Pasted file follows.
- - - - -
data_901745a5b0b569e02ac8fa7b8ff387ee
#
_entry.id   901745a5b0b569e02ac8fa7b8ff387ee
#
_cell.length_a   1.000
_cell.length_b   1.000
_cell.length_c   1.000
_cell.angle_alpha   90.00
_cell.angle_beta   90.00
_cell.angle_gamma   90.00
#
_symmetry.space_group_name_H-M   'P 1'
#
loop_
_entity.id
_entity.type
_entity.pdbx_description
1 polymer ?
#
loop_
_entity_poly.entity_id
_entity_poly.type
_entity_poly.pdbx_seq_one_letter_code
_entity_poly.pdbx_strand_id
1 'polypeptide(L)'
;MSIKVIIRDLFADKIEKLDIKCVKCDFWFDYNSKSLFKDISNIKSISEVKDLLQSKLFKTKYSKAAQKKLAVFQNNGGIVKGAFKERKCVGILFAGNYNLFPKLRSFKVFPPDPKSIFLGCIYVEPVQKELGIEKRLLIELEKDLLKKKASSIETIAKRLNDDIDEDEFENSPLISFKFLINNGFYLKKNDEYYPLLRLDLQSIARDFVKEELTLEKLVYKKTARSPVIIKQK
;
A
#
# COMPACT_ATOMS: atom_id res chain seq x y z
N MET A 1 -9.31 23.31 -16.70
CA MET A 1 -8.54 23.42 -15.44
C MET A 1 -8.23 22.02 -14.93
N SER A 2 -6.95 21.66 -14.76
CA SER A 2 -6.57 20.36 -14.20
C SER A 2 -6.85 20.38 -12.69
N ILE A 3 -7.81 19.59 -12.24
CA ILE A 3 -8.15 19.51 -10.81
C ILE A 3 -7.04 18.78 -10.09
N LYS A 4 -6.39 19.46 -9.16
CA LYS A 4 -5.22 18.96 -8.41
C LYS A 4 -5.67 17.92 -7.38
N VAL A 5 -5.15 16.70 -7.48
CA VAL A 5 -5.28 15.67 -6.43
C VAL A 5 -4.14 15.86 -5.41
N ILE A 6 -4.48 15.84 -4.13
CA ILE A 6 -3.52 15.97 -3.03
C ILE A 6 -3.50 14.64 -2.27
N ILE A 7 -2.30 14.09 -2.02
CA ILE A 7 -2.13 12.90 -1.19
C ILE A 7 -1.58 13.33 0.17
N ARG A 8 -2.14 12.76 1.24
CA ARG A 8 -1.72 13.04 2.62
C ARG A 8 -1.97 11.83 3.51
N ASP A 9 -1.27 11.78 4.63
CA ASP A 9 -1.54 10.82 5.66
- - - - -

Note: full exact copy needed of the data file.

data_901745a5b0b569e02ac8fa7b8ff387ee
#
_entry.id   901745a5b0b569e02ac8fa7b8ff387ee
#
_cell.length_a   1.000
_cell.length_b   1.000
_cell.length_c   1.000
_cell.angle_alpha   90.00
_cell.angle_beta   90.00
_cell.angle_gamma   90.00
#
_symmetry.space_group_name_H-M   'P 1'
#
loop_
_entity.id
_entity.type
_entity.pdbx_description
1 polymer ?
#
loop_
_entity_poly.entity_id
_entity_poly.type
_entity_poly.pdbx_seq_one_letter_code
_entity_poly.pdbx_strand_id
1 'polypeptide(L)'
;MSIKVIIRDLFADKIEKLDIKCVKCDFWFDYNSKSLFKDISNIKSISEVKDLLQSKLFKTKYSKAAQKKLAVFQNNGGIVKGAFKERKCVGILFAGNYNLFPKLRSFKVFPPDPKSIFLGCIYVEPVQKELGIEKRLLIELEKDLLKKKASSIETIAKRLNDDIDEDEFENSPLISFKFLINNGFYLKKNDEYYPLLRLDLQSIARDFVKEELTLEKLVYKKTARSPVIIKQK
;
A
#
# COMPACT_ATOMS: atom_id res chain seq x y z
N MET A 1 -9.31 23.31 -16.70
CA MET A 1 -8.54 23.42 -15.44
C MET A 1 -8.23 22.02 -14.93
N SER A 2 -6.95 21.66 -14.76
CA SER A 2 -6.57 20.36 -14.20
C SER A 2 -6.85 20.38 -12.69
N ILE A 3 -7.81 19.59 -12.24
CA ILE A 3 -8.15 19.51 -10.81
C ILE A 3 -7.04 18.78 -10.09
N LYS A 4 -6.39 19.46 -9.16
CA LYS A 4 -5.22 18.96 -8.41
C LYS A 4 -5.67 17.92 -7.38
N VAL A 5 -5.15 16.70 -7.48
CA VAL A 5 -5.28 15.67 -6.43
C VAL A 5 -4.14 15.86 -5.41
N ILE A 6 -4.48 15.84 -4.13
CA ILE A 6 -3.52 15.97 -3.03
C ILE A 6 -3.50 14.64 -2.27
N ILE A 7 -2.30 14.09 -2.02
CA ILE A 7 -2.13 12.90 -1.19
C ILE A 7 -1.58 13.33 0.17
N ARG A 8 -2.14 12.76 1.24
CA ARG A 8 -1.72 13.04 2.62
C ARG A 8 -1.97 11.83 3.51
N ASP A 9 -1.27 11.78 4.63
CA ASP A 9 -1.54 10.82 5.66